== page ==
“We’re not just trying to get people through it,” Mr Welch says. “We are the upholders of the standard; we’ve not lowered our standards. [The RTPI is] the guardian of the standard for royal town planners. They think they have got their process right; government ought to listen to [them].”
The chartered surveying trailblazer group has also been looking to create a Level 7 apprenticeship, which has been in the works for almost three years, Mr Welch says.
This is important, he believes, as it will act as an entry route for those who hold a Master’s degree and only need a two-year top-up to become chartered surveyors. The Level 6 apprenticeship currently on offer is a degree-level programme that takes five to six years to complete.
Generic apprentices Skills training workers 3x2
But again, there appears to be a sticking point. Mr Welch says the government has specified that, because apprentices on the Level 7 programme would hold a Master’s, they must emerge with a higher apprenticeship qualification than simply being a member of the RICS. “But of course, it doesn’t work that way because the end-point assessment is the [RICS] APC and whatever route you go into it, you all come out with five letters after your name,” he says.
In response, the IfA stated: “There cannot be two different apprenticeship standards for one occupation, and nor can an occupation exist at more than one occupational level.”
The statement added that “funding rules require relevant prior learning be taken into account in the training programme agreed between employer and training provider”, therefore apprentices with relevant prior learning may see their programmes shortened.
Mr Welch and the IfA appear to disagree over the reason why this apprenticeship standard has not gotten off the ground. This could point to issues around communication – something not lost on Mr Welch.
While he makes clear that IfA case workers are “brilliant” and “really get it”, the problem lies with “those people behind closed doors that you can’t really get at to be able to explain it properly,” he suggests.
Time to talk
The town-planning saga can be seen as a further illustration of these communication concerns.
The RTPI and its town planner trailblazer group felt they had no option but to make an FoI request to shed light on their appeal, having criticised the level of transparency during the process.
Ms Hills claims the group had tried to get in touch with the IfA to request updates on its appeal, but was told: “Sorry we can’t speak to you because we are in the middle of an appeal.”
“If the Institute for Apprenticeships say, ‘We’ll meet you tomorrow’, we’ll be there like a shot. We just want a conversation”
Victoria Hills, RTPI
However, it was during this time that the IfA sent separate correspondence where it confirmed the apprenticeship would receive the highest funding band. As a result, the trailblazer group was led to believe that “there was no way that they were going to reject our appeal because they have told us what the funding band is going to be”, Ms Hills explains.
Unfortunately, this appears to have been a case of crossed wires and poor communication from the IfA, with Sir Gerry’s letter rejecting the appeal following shortly thereafter.
Then more recently came the IfA response to the FoI request.
“The request was turned down,” co-chair Mr Ridley says. “But within that there was an offer for a meeting with [IfA chief executive] Sir Gerry and we’re trying to arrange a meeting with them to discuss the approach to try to resolve this.”
Mr Ridley adds that the group is looking at the possibility of lodging further challenges against the appeal decision, while trying to ensure it avoids “closing down the doors for further dialogue”.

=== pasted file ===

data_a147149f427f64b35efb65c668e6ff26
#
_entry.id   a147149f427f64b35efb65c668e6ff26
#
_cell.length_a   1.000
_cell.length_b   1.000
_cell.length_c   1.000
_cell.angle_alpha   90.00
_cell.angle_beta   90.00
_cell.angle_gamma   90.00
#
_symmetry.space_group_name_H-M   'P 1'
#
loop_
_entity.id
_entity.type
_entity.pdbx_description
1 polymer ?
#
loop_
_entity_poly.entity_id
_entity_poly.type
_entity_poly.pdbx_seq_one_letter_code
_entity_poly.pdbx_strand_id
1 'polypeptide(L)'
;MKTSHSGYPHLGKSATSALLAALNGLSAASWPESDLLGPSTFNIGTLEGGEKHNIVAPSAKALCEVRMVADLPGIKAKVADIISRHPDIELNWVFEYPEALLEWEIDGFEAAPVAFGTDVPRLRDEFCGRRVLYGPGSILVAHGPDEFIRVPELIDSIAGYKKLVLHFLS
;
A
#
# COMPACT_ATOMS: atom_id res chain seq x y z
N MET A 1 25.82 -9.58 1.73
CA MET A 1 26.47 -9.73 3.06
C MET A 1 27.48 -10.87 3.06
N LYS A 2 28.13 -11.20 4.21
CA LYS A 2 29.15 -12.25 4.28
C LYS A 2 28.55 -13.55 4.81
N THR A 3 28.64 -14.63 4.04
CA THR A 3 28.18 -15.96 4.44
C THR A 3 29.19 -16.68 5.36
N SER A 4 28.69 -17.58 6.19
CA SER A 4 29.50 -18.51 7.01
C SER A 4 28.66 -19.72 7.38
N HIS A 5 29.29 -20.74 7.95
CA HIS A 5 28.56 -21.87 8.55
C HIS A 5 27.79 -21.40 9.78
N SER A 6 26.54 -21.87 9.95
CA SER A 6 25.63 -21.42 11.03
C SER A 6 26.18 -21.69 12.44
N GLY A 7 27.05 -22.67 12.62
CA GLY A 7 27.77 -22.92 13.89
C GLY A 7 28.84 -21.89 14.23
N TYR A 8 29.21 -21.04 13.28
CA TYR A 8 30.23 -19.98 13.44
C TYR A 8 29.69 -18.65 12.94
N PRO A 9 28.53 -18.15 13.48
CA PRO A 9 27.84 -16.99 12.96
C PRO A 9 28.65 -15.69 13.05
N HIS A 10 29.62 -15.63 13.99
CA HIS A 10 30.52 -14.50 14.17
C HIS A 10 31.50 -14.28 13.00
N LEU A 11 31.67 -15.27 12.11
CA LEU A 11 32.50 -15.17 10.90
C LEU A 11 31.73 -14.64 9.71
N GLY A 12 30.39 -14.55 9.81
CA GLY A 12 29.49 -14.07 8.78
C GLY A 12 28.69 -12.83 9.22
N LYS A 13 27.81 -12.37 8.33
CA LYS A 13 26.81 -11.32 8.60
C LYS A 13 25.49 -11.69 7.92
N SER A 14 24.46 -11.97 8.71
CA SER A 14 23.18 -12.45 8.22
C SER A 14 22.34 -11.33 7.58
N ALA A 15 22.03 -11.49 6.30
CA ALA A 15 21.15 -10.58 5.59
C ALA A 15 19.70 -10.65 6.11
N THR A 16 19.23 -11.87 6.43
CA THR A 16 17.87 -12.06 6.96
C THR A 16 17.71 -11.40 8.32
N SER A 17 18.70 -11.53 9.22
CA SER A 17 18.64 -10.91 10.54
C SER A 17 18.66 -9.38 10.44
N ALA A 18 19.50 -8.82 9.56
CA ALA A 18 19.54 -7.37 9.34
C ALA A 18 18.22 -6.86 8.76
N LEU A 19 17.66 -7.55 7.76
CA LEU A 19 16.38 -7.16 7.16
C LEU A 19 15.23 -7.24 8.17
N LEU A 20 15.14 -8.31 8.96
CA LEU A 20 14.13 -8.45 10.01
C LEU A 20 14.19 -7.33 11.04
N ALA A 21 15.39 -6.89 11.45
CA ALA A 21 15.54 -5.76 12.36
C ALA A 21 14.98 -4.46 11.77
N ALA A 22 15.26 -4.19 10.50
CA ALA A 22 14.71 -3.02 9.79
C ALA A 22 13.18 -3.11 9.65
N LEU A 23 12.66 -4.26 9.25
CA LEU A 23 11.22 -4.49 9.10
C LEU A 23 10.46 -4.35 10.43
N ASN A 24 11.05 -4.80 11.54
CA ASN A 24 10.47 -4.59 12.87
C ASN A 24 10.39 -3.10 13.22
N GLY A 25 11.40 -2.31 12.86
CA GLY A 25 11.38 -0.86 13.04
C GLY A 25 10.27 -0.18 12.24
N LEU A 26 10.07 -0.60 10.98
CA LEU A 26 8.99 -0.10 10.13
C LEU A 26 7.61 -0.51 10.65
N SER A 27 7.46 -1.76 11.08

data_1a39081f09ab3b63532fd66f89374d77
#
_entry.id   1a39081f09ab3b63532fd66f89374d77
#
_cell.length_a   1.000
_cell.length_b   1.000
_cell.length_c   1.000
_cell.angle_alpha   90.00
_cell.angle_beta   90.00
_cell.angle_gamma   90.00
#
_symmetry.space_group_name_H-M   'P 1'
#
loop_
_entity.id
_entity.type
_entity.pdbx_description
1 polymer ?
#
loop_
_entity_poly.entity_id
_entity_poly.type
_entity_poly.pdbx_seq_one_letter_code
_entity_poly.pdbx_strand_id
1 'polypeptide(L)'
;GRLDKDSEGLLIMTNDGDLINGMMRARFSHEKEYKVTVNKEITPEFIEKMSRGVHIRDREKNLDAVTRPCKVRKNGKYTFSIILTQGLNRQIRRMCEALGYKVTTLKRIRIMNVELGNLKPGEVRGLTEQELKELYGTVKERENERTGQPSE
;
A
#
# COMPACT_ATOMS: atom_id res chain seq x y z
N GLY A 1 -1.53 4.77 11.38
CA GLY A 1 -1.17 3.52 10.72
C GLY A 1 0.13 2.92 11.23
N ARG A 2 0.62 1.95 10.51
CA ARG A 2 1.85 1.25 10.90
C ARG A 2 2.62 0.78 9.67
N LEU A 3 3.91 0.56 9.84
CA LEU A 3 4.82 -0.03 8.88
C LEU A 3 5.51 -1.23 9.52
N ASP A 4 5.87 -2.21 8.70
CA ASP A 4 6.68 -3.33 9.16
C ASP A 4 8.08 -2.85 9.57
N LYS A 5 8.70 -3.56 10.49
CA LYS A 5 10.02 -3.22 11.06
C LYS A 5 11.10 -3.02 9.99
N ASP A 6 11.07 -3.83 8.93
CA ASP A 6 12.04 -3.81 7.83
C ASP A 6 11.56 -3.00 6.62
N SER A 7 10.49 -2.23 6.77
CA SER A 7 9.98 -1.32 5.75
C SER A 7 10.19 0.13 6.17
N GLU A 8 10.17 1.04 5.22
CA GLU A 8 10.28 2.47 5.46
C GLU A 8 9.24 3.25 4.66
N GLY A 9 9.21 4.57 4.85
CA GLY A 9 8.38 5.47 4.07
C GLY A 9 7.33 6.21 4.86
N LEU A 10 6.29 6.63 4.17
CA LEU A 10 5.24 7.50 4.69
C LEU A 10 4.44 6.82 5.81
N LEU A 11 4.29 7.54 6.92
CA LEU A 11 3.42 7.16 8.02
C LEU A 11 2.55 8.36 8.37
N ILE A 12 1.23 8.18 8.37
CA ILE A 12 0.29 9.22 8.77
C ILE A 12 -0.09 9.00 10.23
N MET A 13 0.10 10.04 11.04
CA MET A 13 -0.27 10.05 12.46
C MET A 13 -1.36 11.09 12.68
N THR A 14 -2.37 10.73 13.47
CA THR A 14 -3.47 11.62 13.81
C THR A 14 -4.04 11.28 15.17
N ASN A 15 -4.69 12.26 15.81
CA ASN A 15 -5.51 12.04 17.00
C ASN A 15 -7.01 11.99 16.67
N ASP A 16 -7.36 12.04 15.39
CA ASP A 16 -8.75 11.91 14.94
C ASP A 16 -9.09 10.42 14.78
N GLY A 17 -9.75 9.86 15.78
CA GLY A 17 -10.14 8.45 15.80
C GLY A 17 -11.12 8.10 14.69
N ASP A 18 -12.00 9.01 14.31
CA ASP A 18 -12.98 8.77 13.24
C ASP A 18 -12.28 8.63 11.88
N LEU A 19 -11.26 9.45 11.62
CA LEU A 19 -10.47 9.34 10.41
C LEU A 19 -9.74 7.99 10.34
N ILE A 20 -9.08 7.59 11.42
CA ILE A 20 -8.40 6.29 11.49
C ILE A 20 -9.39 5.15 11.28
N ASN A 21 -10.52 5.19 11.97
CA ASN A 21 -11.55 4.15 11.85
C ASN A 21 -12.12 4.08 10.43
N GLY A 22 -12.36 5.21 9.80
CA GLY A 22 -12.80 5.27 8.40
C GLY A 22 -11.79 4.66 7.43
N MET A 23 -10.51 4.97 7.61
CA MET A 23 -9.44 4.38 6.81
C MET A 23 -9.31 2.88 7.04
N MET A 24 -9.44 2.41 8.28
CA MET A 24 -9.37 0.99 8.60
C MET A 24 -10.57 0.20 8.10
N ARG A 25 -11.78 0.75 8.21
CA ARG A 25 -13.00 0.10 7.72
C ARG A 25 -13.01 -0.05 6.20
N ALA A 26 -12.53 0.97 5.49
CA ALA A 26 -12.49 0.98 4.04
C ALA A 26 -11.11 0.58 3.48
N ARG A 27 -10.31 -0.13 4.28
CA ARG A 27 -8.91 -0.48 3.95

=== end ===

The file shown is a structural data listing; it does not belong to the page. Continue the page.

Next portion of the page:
As for how the ongoing saga will end, Ms Hills says “there’s always going to be a deal”, but that the problem is “we don’t have a date in the diary to meet with them – I don’t have anyone to talk to”.
She adds: “If they [the IfA] say, ‘We’ll meet you tomorrow’, we’ll be there like a shot. We just want a conversation.”
When CN asks Ms Hills for her thoughts on the IfA’s responses, she congratulates us on our ability to get the institute to reply.
As the gatekeepers of the new apprenticeship framework overseeing what does and does not make it across the line, the industry is depending on the IfA’s effectiveness as it attempts to tackle the skills shortage. Yet the town-planning group’s experiences appear to show a lack of the communication and mediation needed to deliver the new system.
And while stalemates such as these rumble on, new apprentices continue to be held back.
A legacy of delays
The new generation of apprenticeships has been hit by wider delays due to multiple issues.
Before the Institute for Apprenticeships (IfA) was established in April 2017, the Department for Business, Innovation and Skills had oversight of the new apprenticeships scheme.
The programme then moved to the Department for Education, as skills was taken out of the business department’s remit. The IfA finally received responsibility in 2017.
As the programme changed hands, trailblazer groups (employers and professional bodies that were developing occupational standards and assessments for the new apprenticeships) were made promises by politicians about what was and was not permissible, which the IfA was then unable to keep.
“That posed problems and required quite a lot of reworking on the part of some trailblazers and that took time,” IfA deputy director for standards Jonathan Mitchell told CN in February. “I’d be the first to concede that that’s the case.”
Another stumbling block has centred around terminology.
Since the Richard Review of apprenticeships in 2012, the idea has always been to create one apprenticeship standard per trade. There would be no entry, intermediate or advanced-level apprenticeships – only one definitive apprenticeship standard that would be given a single level.
Construction, however, is an industry that has sometimes differentiated between similar occupations by assigning them different levels, when in fact giving them different names might have been more appropriate.
The misunderstanding in terminology between levels and occupations led to multiple trailblazers developing almost identical standards.
The amount of time lost on these was compounded by a lack of joined-up thinking as the new system was being rolled out, meaning duplicates were only discovered at a later stage.